09/10/2015, 00.00
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Church opens the first Christian museum in Basra, southern Iraq

The Archdiocese and Archbishop Habib Alnaufali Jajou are behind the project. The collection includes unique items, ranging from religious artifacts and documents to liturgical furnishings and photographs. For the prelate they are evidence of "the care our ancestors paid when they exercised their faith."

Basra (AsiaNews) – At a time marked by violence, persecution and emigration, the Chaldean Catholic Archdiocese of Basra under the leadership of Archbishop Alnaufali Habib Jajou, celebrated a milestone in history, namely the opening of the first museum Christian (pictured) in the south of the country.

Located inside the Archdiocese, the museum contains collections of over 200 religious artefacts, documents, photographs, tools, clothing and furniture dating back to the 17th century.

The museum is designed to collect, preserve, and display items of cultural and religious significance that describe 2,000 years of Christian history in the country for the benefit and education of the public.

For Iraqi Catholics, this is a major step at a time of mass migration and persecution, especially in northern Iraq, which is under the control of the Islamic State group. Without any action, the Christian presence runs the risk of being wiped out.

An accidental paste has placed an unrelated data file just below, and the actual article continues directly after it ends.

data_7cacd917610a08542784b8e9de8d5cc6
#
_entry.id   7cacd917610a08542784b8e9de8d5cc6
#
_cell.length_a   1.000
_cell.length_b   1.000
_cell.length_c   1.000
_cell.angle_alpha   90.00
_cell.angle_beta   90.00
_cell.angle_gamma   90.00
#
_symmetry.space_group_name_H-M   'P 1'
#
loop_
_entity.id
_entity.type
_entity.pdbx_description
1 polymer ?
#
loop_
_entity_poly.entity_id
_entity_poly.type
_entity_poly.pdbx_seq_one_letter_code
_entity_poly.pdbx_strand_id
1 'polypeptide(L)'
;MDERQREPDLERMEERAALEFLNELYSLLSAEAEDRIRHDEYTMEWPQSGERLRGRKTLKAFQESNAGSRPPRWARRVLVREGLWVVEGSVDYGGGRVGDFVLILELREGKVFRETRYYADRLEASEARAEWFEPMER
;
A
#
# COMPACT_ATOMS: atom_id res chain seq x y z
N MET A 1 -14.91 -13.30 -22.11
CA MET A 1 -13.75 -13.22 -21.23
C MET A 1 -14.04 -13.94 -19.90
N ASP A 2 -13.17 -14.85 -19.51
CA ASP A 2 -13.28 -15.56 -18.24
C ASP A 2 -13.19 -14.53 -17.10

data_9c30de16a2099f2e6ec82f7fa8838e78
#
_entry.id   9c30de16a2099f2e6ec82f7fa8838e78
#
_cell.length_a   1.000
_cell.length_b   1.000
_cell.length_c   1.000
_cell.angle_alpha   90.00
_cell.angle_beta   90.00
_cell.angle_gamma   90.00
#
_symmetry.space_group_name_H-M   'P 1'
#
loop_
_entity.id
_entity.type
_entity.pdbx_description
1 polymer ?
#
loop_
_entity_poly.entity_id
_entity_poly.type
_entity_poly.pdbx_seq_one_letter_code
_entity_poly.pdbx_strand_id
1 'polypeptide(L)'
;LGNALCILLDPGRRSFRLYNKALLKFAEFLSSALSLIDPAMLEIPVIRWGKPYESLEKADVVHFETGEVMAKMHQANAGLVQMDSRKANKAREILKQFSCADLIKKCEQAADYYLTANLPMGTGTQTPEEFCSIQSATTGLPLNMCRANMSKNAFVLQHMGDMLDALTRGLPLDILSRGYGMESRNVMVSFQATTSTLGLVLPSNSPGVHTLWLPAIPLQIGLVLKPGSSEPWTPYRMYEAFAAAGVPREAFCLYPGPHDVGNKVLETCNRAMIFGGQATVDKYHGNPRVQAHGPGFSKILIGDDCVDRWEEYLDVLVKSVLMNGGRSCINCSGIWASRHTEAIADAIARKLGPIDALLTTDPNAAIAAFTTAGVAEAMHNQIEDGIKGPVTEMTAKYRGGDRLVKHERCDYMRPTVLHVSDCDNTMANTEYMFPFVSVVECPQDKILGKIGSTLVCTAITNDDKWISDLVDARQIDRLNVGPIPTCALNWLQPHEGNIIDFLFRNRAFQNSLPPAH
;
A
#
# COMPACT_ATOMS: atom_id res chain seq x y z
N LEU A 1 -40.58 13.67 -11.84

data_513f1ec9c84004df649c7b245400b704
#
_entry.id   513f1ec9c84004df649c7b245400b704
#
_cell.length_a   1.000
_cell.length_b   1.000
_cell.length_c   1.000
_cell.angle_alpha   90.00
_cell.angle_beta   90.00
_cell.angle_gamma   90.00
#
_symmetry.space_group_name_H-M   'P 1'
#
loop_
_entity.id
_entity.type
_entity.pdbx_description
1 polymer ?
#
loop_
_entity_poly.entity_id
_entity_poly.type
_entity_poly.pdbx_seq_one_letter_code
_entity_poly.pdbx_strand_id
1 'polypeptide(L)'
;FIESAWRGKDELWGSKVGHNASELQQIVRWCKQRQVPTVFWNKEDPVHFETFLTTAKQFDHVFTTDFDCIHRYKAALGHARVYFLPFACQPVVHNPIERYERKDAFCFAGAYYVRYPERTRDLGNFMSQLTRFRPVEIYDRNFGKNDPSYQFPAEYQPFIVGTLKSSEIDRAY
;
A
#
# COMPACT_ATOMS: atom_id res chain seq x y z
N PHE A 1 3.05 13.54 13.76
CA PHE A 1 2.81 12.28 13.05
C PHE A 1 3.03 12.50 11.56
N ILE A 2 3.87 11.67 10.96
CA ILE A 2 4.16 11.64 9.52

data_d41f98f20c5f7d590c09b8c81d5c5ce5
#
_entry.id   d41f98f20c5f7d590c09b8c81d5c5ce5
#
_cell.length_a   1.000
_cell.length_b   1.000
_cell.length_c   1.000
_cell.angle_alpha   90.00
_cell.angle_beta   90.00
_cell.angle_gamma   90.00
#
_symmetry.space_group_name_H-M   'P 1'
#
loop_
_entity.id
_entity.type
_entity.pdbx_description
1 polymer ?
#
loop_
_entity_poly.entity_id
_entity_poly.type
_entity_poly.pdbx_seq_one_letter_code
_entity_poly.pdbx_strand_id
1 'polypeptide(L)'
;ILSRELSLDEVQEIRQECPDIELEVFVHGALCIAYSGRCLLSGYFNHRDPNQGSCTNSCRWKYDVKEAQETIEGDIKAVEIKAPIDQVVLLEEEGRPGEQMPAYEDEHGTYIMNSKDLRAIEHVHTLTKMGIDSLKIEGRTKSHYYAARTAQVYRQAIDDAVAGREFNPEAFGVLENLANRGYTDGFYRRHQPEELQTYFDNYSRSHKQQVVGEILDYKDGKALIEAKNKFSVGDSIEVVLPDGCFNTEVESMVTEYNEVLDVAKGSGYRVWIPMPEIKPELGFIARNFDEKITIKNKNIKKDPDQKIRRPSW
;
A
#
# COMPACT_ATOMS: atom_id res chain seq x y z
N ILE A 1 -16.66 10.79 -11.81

“During 2014, many rare artefacts were gathered, such as books, paintings and some instruments that were used in Mass,” the prelate told Independent Catholic News. “These artefacts have a spiritual value and they show the care that our ancestors paid when they exercised their faith."

"When I took over the Archdiocese,” Mgr Habib added, “I noticed it contained many valuable items and I began to reference them. Then, with the help of some volunteers and priests, we gathered all the material and decided to exhibit them".

Basra Christians once constituted a major component of the city, especially among the once rich merchant class.

However, like the rest of the country, the community has shrunk considerably even though they suffered less persecution than in Mosul, Baghdad, Kirkuk or Nineveh plain.

According to recent estimates, less than 10 per cent of Basra’s 3,000 Christian families still live in the city.

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